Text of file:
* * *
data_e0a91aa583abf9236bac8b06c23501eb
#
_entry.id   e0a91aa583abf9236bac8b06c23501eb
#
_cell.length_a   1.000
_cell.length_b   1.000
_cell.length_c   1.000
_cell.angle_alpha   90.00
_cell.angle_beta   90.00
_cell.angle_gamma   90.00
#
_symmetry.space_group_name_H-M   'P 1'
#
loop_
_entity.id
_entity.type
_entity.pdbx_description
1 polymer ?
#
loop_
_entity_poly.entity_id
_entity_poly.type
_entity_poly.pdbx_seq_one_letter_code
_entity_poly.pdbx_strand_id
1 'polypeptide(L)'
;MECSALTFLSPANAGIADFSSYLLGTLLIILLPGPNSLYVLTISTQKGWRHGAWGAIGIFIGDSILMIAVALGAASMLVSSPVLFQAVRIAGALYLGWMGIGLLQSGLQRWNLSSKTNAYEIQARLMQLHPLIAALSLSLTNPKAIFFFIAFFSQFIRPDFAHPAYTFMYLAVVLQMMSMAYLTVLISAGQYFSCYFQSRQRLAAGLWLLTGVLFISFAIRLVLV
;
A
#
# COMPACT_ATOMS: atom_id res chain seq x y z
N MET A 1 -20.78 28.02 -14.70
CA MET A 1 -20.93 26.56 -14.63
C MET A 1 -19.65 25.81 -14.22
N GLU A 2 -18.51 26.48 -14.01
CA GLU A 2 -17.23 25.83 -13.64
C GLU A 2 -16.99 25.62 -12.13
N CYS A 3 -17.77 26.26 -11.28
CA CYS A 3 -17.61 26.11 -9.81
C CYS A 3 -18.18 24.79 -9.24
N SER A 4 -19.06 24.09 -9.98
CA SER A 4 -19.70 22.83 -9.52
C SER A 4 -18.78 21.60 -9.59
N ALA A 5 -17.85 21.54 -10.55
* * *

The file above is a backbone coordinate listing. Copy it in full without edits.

data_e0a91aa583abf9236bac8b06c23501eb
#
_entry.id   e0a91aa583abf9236bac8b06c23501eb
#
_cell.length_a   1.000
_cell.length_b   1.000
_cell.length_c   1.000
_cell.angle_alpha   90.00
_cell.angle_beta   90.00
_cell.angle_gamma   90.00
#
_symmetry.space_group_name_H-M   'P 1'
#
loop_
_entity.id
_entity.type
_entity.pdbx_description
1 polymer ?
#
loop_
_entity_poly.entity_id
_entity_poly.type
_entity_poly.pdbx_seq_one_letter_code
_entity_poly.pdbx_strand_id
1 'polypeptide(L)'
;MECSALTFLSPANAGIADFSSYLLGTLLIILLPGPNSLYVLTISTQKGWRHGAWGAIGIFIGDSILMIAVALGAASMLVSSPVLFQAVRIAGALYLGWMGIGLLQSGLQRWNLSSKTNAYEIQARLMQLHPLIAALSLSLTNPKAIFFFIAFFSQFIRPDFAHPAYTFMYLAVVLQMMSMAYLTVLISAGQYFSCYFQSRQRLAAGLWLLTGVLFISFAIRLVLV
;
A
#
# COMPACT_ATOMS: atom_id res chain seq x y z
N MET A 1 -20.78 28.02 -14.70
CA MET A 1 -20.93 26.56 -14.63
C MET A 1 -19.65 25.81 -14.22
N GLU A 2 -18.51 26.48 -14.01
CA GLU A 2 -17.23 25.83 -13.64
C GLU A 2 -16.99 25.62 -12.13
N CYS A 3 -17.77 26.26 -11.28
CA CYS A 3 -17.61 26.11 -9.81
C CYS A 3 -18.18 24.79 -9.24
N SER A 4 -19.06 24.09 -9.98
CA SER A 4 -19.70 22.83 -9.52
C SER A 4 -18.78 21.60 -9.59
N ALA A 5 -17.85 21.54 -10.55